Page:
Condor numbers dramatically declined in the 20th century due to poaching, lead poisoning, and habitat destruction.[3] A conservation plan was put in place by the United States government that led to the capture of all the remaining wild condors which was completed in 1987, with a total population of 27 individuals.[4] These surviving birds were bred at the San Diego Zoo Safari Park and the Los Angeles Zoo. Numbers rose through captive breeding and, beginning in 1991, condors were reintroduced into the wild. The California condor is one of the world's rarest bird species: as of October 2014 there are 425 condors living wild or in captivity.[5] The condor is a significant bird to many Californian Native American groups and plays an important role in several of their traditional myths.

California Condor in the Grand Canyon

View of Deva, Brahma, and Zoroaster Temples as seen from Grand Canyon Lodge

One of the most beautiful ways to see the Grand Canyon is to get right down on the river into the canyon itself.  Here are a few of the great pictures, while running the river at the bottom of the canyon:

Mile 3: Approaching Navajo Bridge over Marble Canyon and the Colorado River. Sandstone and limestone of the Kaibab Formation make up the upper portion of the cliffs at Navajo Bridge. The lower part near and below the break in slope is Toroweap Formation.

Mile 10: Ten Mile Rock, a large slab of sandstone imbedded in the Colorado River in Marble Canyon.

Mile 14: View looking down Marble Canyon above Sheer Wall Rapid from ledges of the Esplanade Sandstone in the Supai Group.

Mile 23: View looking downstream near where top of the Redwall Limestone first appears in Marble Canyon.

Mile 31.8: Springs issue from a cliff of Redwall Limestone at Vasey's Paradise in Marble Canyon.

Mile 33: Redwall Cavern, a large natural alcove in the Redwall Limestone on the south side of the Colorado River.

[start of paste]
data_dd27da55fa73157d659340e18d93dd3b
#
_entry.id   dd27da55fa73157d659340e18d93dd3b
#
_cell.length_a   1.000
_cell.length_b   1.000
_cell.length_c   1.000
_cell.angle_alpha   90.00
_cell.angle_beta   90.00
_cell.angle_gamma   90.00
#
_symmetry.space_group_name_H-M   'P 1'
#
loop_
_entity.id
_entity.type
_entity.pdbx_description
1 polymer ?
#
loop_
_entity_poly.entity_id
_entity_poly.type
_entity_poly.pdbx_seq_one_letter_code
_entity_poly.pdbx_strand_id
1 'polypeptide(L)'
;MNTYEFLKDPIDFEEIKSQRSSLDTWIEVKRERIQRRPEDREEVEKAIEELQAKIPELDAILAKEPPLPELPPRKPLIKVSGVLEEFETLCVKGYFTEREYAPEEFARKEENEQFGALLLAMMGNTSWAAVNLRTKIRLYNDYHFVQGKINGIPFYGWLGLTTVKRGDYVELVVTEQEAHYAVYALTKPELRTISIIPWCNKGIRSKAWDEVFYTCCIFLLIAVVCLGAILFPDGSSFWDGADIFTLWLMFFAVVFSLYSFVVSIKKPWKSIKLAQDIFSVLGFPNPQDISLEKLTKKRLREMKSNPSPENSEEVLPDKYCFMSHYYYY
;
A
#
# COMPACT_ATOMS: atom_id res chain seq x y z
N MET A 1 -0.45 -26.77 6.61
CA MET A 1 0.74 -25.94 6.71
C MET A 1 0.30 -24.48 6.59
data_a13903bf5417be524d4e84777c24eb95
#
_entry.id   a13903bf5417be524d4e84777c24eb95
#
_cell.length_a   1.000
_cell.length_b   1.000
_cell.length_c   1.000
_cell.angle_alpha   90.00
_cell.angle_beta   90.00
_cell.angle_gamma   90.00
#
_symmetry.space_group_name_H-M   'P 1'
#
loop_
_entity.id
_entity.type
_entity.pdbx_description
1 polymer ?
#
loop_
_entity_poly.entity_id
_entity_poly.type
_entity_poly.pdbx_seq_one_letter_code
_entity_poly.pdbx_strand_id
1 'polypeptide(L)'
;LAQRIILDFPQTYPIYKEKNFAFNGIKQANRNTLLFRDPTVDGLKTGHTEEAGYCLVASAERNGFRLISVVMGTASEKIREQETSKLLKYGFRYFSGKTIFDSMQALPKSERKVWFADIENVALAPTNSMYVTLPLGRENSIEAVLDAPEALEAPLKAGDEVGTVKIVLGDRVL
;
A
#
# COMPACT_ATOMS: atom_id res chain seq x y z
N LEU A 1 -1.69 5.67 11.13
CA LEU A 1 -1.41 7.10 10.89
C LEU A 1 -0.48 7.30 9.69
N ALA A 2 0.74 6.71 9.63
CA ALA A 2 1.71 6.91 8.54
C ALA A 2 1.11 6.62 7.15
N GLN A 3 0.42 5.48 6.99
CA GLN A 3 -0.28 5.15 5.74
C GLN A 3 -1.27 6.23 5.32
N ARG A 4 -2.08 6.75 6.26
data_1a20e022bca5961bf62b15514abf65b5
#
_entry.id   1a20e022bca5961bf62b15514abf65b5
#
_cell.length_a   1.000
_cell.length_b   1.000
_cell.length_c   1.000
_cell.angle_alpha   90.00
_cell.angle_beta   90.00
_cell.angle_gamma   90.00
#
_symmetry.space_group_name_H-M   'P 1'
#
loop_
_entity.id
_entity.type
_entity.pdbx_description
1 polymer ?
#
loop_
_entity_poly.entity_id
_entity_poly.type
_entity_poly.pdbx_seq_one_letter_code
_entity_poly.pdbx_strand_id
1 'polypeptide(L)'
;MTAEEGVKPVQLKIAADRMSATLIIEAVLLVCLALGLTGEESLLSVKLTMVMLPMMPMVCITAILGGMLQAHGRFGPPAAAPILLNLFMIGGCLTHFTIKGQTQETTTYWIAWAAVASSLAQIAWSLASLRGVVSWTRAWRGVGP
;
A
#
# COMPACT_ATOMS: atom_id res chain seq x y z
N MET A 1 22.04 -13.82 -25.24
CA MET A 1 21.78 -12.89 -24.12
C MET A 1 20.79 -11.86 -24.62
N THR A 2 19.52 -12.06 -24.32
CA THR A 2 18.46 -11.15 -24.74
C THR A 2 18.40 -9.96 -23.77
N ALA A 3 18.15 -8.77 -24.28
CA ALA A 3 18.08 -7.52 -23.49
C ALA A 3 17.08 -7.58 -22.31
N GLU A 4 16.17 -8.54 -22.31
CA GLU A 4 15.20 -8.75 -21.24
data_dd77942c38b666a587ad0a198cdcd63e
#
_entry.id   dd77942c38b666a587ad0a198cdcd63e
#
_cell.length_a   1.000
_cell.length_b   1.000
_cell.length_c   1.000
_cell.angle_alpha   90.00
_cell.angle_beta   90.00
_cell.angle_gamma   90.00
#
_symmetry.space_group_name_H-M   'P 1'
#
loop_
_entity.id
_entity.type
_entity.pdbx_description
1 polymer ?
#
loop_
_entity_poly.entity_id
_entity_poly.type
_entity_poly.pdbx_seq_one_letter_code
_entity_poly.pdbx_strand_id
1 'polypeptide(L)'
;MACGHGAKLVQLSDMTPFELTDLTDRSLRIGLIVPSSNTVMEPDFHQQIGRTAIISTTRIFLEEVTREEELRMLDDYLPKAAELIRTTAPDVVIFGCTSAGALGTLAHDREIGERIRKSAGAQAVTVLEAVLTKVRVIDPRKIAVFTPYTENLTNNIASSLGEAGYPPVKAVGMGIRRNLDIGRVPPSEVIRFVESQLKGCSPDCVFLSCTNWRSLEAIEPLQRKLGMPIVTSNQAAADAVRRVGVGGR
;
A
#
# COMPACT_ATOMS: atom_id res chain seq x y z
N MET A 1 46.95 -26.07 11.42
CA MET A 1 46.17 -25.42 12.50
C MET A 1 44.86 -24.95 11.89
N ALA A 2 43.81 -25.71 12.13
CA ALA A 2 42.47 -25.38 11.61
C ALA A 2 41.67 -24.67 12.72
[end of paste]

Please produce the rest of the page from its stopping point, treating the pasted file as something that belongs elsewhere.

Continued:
Mile 34: Still water and cliffs of Redwall Limestone in Marble Canyon.

Mile 35.7: The "Bridge of Sighs" and three large alcoves in the Redwall Limestone on the north side of the Colorado River in Marble Canyon. Cavernous opening in the Redwall Limestone formed by groundwater solution along intersecting joint sets in the limestone (Potochnik and Reynolds, 1990).

Mile 64.5: View along Lower Carbon Canyon. Rock in the lower part of the canyon consists of the Dox Formation, the youngest formation of the Middle Proterozoic Unkar Group. The Cambrian Tapeats Sandstone overlies the Dox Formation along the Great Unconformity (Potochnik and Reynolds, 1990).

~ Mile 64.5: Narrows in lower Carbon Canyon carved in the Tapeats Sandstone. The Tapeats displays tafoni-style weathering (Potochnik and Reynolds, 1990).

Grand Canyon National Park is one of the world's premier natural attractions, attracting about five million visitors per year. Overall, 83% were from the United States: California (12.2%), Arizona (8.9%), Texas (4.8%), Florida (3.4%) and New York (3.2%) represented the top domestic visitors. Seventeen percent of visitors were from outside the United States; the most prominently represented nations were the United Kingdom (3.8%), Canada (3.5%), Japan (2.1%), Germany (1.9%) and The Netherlands (1.2%).[61] The South Rim is open all year round weather permitting. The North Rim is generally open mid-May to mid-October.[62

South Kaibab Trail at Cedar Ridge

Temperatures vary wildly throughout the year, with summer highs within the Inner Gorge commonly exceeding 100 °F (37.8 °C) and winter minimum temperatures sometimes falling below zero degrees Fahrenheit (−17.8 °C) along the canyon's rims.[35] Visitors are often surprised by these potentially extreme conditions, and this, along with the high altitude of the canyon's rims, can lead to unpleasant side effects such as dehydration, sunburn, and hypothermia.
Weather conditions can greatly affect hiking and canyon exploration, and visitors should obtain accurate forecasts because of hazards posed by exposure to extreme temperatures, winter storms and late summer monsoons. While the park service posts weather information at gates and visitor centers, this is a rough approximation only, and should not be relied upon for trip planning. For accurate weather in the Canyon, hikers should consult the National Weather Service's NOAA weather radio or the official National Weather Service website.[36]
The National Weather Service has had a cooperative station on the South Rim since 1903. The record high temperature on the South Rim was 105 °F (41 °C) on June 26, 1974, and the record low temperature was −20 °F (−29 °C) on January 1, 1919, February 1, 1985, and December 23, 1990.[37][38][39]


I hope you have enjoyed this photographic and informational journey into the Grand Canyon.  This is an amazing place, that deserves to be on your "bucket List" of places to visit. 

Until next Friday, when I do another photographic expedition. 

Entertainment & learning for the photographer